• This is not an “expatriation return.” See instructions for Form 1040NR for more information.

If you do not meet all of the above conditions, you must file Form 1040NR.


Form 8843

Certain individuals with no income must file Form 8843.

Who must file Form 8843?

All nonresident aliens who are present in the United States under an F-1, F-2, J-1, J-2, M-1, M-2, Q-1, or Q-2 immigration status must file Form 8843 “Statement for Exempt Individuals and Individuals With a Medical Condition”—even if they received no income. Form 8843 must be filed if an individual is:

  • Present in the U.S.
  • A nonresident alien and
  • Present in the U.S. under an F, J, M, or Q immigration status (either the “-1” or the “-2”)

What is Form 8843?

Form 8843 is not an income tax return. Form 8843 is merely an informational statement required by the U.S. government for certain nonresident aliens (including the spouses or dependents of nonresident aliens).

Do I need a Social Security Number or Individual Taxpayer Identification Number to file Form 8843?

Generally, no. Nonresident aliens who are not required to file an income tax return (Form 1040NR or Form 1040NR-EZ), but who are required to file Form 8843, need not apply for a Social Security Number (SSN) or an Individual Taxpayer Identification Number (ITIN). If, however, an SSN or ITIN has been assigned, the number must be included on Form 8843.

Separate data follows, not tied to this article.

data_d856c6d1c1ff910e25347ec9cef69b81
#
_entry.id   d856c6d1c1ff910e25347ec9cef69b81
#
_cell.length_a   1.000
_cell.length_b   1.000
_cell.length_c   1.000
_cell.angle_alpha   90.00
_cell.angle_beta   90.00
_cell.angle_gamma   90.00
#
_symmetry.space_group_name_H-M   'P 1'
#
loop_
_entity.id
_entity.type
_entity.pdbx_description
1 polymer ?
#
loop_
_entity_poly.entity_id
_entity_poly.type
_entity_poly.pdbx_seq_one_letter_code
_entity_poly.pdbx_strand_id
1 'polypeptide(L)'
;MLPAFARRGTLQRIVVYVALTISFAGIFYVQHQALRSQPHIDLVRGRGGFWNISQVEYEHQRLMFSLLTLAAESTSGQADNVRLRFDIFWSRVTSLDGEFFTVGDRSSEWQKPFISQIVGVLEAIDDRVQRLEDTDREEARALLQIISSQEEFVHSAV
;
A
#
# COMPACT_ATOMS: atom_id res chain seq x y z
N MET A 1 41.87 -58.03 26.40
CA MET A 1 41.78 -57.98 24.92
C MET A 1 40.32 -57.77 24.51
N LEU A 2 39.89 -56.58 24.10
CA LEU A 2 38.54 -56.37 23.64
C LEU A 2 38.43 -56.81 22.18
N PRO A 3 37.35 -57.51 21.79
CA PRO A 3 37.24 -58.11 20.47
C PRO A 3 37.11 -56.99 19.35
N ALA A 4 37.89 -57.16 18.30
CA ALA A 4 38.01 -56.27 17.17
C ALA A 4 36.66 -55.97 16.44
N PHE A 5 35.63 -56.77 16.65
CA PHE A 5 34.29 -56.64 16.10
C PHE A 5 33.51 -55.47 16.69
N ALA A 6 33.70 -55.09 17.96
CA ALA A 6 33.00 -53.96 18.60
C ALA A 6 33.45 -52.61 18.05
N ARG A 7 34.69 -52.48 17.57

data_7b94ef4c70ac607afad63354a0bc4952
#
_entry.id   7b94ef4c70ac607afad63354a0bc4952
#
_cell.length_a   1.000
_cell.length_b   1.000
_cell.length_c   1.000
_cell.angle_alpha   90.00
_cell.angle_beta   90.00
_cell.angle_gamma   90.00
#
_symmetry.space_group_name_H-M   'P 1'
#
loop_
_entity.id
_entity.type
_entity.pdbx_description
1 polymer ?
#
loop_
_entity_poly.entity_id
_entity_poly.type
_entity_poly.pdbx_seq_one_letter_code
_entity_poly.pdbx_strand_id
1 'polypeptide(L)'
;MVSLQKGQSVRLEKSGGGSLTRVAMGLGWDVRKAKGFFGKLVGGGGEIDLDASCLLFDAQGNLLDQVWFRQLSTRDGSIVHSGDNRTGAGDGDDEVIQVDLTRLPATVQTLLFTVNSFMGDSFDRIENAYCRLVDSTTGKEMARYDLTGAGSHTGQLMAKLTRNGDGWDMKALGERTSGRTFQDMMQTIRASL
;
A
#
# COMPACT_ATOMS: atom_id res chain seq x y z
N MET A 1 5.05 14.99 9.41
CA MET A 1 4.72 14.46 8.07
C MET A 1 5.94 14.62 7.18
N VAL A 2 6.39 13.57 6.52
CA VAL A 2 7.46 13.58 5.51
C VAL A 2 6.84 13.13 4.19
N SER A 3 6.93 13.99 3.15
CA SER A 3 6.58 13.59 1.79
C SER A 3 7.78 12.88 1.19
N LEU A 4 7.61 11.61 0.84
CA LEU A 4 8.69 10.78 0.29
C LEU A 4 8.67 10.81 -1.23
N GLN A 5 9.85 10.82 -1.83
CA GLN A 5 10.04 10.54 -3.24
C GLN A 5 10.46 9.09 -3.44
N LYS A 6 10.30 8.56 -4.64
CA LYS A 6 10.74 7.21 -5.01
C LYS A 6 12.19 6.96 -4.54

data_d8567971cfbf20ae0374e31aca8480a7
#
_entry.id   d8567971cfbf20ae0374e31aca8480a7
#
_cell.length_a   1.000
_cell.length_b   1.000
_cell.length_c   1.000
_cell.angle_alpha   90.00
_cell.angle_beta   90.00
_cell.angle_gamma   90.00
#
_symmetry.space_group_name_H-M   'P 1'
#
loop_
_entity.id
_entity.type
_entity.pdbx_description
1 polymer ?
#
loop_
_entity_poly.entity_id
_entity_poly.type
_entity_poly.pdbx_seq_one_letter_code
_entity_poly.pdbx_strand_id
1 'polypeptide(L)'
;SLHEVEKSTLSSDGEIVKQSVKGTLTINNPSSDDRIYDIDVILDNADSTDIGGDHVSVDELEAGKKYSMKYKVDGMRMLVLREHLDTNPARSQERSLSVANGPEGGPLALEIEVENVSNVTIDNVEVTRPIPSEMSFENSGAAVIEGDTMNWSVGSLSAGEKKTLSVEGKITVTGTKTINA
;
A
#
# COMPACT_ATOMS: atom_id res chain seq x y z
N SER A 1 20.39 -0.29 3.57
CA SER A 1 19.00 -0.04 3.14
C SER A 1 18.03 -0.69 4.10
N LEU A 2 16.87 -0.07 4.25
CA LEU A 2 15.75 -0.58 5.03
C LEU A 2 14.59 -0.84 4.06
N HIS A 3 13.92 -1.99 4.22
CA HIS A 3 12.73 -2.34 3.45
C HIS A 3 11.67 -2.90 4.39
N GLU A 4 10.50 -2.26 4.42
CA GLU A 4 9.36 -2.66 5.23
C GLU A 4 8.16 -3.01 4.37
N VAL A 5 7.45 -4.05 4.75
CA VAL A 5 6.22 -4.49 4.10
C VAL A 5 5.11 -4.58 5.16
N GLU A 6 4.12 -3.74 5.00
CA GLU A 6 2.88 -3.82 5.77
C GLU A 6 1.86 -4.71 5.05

An exception to this rule is for individuals who can be claimed as dependents on a U.S. income tax return. Such individuals must have an SSN or ITIN. Only nonresident aliens from a very limited number of countries may claim an exemption for their dependents on their U.S. income tax return (Form 1040NR). In such a case, any dependent who is claimed must have a SSN or ITIN. An exemption for spouse and/or dependents is only applicable if the country of tax residence is:

  • American Samoa
  • Canada
  • Japan (only under the old U.S.-Japan treaty)
  • Korea
  • Mexico
  • Northern Mariana Islands
  • India (applicable only to F-1, J-1, and M-1 students)

How do I submit Form 8843?

If you are required to file an income tax return (Form 1040NR or 1040NR-EZ), attach Form 8843 to the back of the tax return. If Form 8843 is for a spouse or dependent eligible to be claimed as a dependent on a federal tax return, Form 8843 must be attached to the back of the tax return on which they are claimed. If Form 8843 is not filed in connection with a federal tax return, the form must be sent to Internal Revenue Service Center, Philadelphia, PA 19255 and is due by June 15. Please note that each individual who files Form 8843 must send the form separately from any other form or anyone else’s forms.


Documents to Save

  • Form W-2 Wage and Tax Statement:

    W-2 forms are mailed to current and former employees. This form shows how much you earned last year and how much was taken out for taxes.

  • 1042S:

    The 1042S form will be given only to nonresident alien students who have received scholarship or fellowship money that exceeds their tuition and related fee charges. You will not receive a copy of the 1042S form if you have only a tuition waiver on your account and do not receive any checks.